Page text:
Starting from the acknowledgment that nothing lasts forever, newer hulls are faster and more commodious, but far more expensive than those that are on the market from the CCA era of the 60s, I began asking about the 'Moderate build quality' tag that gets thrown onto some boats (Pearsons and Bristols, mostly) from that era. Jeff pointed out two U.S. Brands that he felt were superior in their glasswork- early Grampians and Tartans, but had no experience with others he could speak to. I posit that all makes from that era are essentially handmade items and exposed to similar QI issues, making them hard to really compare, and that as there is no universally recognized system, this seems somewhat unfair to the Pearson cousins as they seem to get singled out with this, with rarely any other U.S. company other than Hinkley, and now the two above (although only in Jeff estimable opinion, which I don't doubt) ever gets mentioned as superior.
Thoughts from the rest?
Also- if you were to attempt to make a FRP boat from this era last forever, how do you do it(setting aside those of you that would say why bother- this isn't meant as a referendum on their value. Suffice that many of us like these old, slow, pretty boats and want to play caretaker to these antiques.)? And what structural upgrades could you retrofit to make them 'superior'?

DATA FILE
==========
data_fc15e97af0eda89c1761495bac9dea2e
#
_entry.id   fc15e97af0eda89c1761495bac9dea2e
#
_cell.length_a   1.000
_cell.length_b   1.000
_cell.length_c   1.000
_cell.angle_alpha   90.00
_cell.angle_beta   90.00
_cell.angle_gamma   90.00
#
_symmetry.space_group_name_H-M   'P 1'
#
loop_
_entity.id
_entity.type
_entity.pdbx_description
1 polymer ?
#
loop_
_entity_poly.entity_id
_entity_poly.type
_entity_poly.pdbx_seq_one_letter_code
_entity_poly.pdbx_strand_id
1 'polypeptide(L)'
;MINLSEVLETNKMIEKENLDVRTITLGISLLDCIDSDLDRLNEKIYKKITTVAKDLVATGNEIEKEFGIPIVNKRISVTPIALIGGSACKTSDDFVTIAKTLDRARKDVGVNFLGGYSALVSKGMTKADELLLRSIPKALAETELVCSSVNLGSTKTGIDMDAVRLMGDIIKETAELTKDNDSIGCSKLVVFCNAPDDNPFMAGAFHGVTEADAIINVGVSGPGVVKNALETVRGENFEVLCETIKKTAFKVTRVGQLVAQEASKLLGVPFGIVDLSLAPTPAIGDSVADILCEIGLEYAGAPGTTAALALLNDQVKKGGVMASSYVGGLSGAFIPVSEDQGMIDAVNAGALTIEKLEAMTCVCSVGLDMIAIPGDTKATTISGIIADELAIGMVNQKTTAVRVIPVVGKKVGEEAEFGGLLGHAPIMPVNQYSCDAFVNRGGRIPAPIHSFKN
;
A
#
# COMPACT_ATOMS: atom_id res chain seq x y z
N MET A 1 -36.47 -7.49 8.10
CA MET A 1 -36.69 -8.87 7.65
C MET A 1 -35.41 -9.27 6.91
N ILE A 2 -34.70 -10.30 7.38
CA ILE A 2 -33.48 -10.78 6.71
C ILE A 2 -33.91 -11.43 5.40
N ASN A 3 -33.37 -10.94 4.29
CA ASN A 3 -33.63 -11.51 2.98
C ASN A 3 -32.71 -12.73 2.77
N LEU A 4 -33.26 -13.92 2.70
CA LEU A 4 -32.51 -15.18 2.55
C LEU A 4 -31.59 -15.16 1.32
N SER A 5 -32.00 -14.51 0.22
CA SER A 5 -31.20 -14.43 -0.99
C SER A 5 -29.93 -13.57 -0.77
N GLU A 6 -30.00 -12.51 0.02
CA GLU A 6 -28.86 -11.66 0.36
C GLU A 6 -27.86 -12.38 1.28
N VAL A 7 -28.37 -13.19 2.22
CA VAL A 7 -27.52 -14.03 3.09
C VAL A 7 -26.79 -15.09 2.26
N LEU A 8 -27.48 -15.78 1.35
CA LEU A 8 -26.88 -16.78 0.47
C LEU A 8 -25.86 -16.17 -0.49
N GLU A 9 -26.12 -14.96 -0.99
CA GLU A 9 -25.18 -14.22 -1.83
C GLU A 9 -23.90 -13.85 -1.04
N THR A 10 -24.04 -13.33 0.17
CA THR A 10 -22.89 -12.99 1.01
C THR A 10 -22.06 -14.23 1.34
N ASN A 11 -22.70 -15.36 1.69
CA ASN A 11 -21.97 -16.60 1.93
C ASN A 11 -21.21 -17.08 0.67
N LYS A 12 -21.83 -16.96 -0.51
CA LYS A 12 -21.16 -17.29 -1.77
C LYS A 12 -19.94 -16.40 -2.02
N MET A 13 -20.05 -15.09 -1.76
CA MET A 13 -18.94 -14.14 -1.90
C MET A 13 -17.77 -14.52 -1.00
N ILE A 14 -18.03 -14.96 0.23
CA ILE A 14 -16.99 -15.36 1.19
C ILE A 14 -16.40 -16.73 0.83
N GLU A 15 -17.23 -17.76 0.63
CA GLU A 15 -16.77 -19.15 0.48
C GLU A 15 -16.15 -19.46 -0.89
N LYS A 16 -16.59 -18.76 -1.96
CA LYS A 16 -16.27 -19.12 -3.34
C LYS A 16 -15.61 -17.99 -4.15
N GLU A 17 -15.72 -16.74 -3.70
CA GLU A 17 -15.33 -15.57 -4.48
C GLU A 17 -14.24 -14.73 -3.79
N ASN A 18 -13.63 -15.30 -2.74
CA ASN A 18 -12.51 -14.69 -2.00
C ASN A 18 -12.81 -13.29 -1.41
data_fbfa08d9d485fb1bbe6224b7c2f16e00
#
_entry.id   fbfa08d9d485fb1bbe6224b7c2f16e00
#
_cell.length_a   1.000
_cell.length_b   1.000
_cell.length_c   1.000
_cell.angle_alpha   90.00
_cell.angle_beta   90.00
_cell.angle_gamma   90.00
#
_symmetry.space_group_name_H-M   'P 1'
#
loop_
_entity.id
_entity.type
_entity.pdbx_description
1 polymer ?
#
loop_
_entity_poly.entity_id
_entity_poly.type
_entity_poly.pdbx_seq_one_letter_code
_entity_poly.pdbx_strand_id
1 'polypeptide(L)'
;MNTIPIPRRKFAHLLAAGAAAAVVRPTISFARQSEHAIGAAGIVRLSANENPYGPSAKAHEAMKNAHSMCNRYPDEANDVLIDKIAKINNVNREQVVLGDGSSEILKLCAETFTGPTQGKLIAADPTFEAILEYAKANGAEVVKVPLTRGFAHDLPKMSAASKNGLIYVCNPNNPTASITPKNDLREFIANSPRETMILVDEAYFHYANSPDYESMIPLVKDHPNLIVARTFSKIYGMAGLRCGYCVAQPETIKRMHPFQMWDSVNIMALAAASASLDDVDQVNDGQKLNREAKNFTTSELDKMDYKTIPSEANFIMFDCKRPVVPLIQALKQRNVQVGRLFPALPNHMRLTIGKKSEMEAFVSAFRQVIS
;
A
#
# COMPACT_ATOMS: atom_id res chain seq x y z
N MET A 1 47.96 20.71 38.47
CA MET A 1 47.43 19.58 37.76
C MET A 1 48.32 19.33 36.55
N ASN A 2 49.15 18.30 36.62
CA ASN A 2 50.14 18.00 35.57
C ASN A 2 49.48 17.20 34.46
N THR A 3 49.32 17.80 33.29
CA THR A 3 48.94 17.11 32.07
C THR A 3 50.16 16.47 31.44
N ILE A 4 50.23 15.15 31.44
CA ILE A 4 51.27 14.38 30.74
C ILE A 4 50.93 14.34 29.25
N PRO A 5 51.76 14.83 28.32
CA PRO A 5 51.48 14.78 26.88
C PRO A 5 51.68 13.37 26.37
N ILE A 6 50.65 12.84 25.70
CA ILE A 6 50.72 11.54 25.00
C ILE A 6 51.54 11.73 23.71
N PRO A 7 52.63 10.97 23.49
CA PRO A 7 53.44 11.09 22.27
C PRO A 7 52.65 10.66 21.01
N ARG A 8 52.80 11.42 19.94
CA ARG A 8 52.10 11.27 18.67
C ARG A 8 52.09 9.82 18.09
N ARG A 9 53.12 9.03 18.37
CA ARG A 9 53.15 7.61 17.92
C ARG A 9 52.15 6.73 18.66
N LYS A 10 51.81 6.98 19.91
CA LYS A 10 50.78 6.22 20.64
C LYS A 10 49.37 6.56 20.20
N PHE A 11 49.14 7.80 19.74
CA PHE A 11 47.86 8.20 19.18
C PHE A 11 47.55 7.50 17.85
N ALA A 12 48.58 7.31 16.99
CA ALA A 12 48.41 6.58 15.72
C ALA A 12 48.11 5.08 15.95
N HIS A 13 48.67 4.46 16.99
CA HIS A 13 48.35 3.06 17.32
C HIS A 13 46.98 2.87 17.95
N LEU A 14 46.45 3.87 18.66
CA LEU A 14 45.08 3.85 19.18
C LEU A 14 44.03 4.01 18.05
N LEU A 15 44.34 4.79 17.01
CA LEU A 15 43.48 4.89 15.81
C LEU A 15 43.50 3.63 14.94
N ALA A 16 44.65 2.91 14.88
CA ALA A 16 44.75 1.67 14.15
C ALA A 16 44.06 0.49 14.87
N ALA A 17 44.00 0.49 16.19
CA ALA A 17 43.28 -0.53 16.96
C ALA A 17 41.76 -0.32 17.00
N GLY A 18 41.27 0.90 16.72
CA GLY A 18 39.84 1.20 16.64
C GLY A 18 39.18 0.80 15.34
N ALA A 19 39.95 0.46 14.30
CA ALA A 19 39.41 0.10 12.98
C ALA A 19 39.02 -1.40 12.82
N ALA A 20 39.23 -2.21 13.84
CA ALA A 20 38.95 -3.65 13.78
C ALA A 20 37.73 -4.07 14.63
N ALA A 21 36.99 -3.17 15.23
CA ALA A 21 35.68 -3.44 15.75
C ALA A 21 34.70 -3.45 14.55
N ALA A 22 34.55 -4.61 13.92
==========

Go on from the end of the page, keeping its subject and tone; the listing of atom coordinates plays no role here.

OK, back your original post: specifically for my (Columbia 29) and Tritons, with deck-stepped masts, new arches spanning the bulkheads or some other support needs to be added/replaced. The only place in my boat that needs work is the mast support. Tritons may need a new rudder too, originals were wood I believe. Old wooden hatches need replacing and the main hatch on mine needs to be redesigned with better tracks. I will someday upgrade my rig to run 2 lowers instead of singles and put chainplates through-bolted on the hull. Mine don't show any problems, no leaking and chainplates on bulkheads are still fine, I just thought it might be a good idea and it will eliminate the "pumping" of the mast. I have one spot in the deck where it seems the glass may have separated from the ply core, but there is so much glass I am not concerned about it one iota.

Don
1962 Columbia 29 hull #37

Last edited by turboduck; 11-02-2015 at 04:08 PM. Reason: misspelling
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post #185 of 296 Old 11-03-2015 Thread Starter
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Re: Refurbishing CCA boats

Pulled the rigging and the chainplates. Can you say crevice corrosion? Definitely worth doing. The head refurb (cosmetic) may need to wait until next year.

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Re: Refurbishing CCA boats